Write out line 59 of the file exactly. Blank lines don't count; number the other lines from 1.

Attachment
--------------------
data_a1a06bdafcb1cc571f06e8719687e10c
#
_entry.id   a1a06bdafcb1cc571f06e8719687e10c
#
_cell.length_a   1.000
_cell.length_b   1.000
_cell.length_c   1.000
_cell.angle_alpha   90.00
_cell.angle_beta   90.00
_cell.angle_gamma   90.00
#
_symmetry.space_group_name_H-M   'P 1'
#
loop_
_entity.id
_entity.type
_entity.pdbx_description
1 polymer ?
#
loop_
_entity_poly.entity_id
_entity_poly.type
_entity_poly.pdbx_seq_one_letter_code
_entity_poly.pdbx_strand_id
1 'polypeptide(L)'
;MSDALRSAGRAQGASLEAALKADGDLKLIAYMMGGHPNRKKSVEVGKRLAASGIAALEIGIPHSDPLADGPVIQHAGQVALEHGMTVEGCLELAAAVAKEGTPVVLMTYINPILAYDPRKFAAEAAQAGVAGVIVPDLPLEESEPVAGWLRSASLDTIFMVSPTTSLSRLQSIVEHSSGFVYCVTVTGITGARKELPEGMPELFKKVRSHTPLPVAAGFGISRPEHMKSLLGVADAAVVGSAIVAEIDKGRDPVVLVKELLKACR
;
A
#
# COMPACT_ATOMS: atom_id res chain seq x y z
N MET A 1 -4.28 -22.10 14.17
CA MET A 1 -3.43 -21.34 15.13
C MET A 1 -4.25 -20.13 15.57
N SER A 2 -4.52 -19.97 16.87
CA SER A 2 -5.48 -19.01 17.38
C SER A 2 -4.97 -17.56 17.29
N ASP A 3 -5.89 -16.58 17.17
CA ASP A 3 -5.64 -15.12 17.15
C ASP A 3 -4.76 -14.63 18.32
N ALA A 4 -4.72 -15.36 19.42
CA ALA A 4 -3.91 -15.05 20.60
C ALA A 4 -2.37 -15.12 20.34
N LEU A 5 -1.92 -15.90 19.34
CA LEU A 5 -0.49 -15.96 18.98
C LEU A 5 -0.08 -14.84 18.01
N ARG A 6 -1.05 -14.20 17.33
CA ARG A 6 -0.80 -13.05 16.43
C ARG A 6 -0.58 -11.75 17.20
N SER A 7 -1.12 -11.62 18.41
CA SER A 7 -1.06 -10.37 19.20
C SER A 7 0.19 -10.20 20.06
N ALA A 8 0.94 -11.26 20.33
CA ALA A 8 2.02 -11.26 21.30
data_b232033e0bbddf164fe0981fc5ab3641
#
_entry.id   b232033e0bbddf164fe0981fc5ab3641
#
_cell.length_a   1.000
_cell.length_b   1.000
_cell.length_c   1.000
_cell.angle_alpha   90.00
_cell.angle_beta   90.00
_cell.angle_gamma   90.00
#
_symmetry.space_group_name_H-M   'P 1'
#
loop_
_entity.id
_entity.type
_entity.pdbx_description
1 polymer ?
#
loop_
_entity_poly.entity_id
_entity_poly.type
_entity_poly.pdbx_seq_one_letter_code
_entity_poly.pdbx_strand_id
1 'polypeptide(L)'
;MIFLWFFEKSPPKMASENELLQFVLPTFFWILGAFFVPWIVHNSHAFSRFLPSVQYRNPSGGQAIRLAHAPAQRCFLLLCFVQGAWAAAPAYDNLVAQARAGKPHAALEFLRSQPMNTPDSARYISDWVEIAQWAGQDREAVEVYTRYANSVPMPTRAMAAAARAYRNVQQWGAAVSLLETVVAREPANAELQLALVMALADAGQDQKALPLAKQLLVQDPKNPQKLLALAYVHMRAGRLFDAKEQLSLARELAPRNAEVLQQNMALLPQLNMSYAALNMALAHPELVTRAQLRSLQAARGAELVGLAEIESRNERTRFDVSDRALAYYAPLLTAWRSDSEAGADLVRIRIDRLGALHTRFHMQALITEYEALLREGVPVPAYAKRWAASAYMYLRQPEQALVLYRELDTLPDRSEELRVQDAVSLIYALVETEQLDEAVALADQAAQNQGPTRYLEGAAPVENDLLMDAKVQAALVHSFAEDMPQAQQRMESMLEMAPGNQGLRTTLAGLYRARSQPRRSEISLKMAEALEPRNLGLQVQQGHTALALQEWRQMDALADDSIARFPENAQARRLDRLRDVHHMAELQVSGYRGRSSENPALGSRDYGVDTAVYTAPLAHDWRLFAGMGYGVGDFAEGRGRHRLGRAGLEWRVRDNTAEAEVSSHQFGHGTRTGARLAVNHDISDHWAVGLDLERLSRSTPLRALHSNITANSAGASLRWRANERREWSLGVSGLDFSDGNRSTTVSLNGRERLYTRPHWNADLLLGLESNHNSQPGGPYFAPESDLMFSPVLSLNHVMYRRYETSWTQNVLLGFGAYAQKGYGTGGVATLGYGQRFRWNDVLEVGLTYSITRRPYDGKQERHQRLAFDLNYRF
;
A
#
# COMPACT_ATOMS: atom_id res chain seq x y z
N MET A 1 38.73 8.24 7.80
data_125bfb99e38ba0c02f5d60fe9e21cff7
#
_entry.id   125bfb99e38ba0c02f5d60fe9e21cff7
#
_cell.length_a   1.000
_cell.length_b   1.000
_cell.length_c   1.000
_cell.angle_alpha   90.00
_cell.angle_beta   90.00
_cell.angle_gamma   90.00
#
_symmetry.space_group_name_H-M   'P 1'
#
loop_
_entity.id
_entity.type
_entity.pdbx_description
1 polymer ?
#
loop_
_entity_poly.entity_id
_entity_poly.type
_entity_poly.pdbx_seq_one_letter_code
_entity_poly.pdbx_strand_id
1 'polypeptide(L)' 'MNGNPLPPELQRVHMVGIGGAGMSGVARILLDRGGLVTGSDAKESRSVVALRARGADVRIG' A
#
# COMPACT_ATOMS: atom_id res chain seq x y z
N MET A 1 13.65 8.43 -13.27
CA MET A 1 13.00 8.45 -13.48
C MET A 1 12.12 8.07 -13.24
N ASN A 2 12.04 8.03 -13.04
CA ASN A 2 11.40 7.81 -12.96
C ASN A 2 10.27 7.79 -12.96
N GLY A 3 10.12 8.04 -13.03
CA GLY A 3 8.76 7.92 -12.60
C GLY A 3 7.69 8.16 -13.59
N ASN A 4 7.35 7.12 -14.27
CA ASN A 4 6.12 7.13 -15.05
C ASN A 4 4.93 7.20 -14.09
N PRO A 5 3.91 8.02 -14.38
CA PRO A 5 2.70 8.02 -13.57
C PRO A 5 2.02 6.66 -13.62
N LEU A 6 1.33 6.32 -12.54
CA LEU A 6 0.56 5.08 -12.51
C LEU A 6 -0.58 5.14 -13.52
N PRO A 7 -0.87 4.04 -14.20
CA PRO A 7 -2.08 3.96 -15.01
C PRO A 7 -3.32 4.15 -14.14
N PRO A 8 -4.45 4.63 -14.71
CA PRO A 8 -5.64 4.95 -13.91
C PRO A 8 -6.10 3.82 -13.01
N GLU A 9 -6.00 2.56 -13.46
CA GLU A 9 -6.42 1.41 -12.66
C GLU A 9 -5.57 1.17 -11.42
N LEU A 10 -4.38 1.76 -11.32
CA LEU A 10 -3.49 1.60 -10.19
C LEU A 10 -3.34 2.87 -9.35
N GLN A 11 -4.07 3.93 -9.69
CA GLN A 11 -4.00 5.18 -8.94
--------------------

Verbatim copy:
_cell.length_b   1.000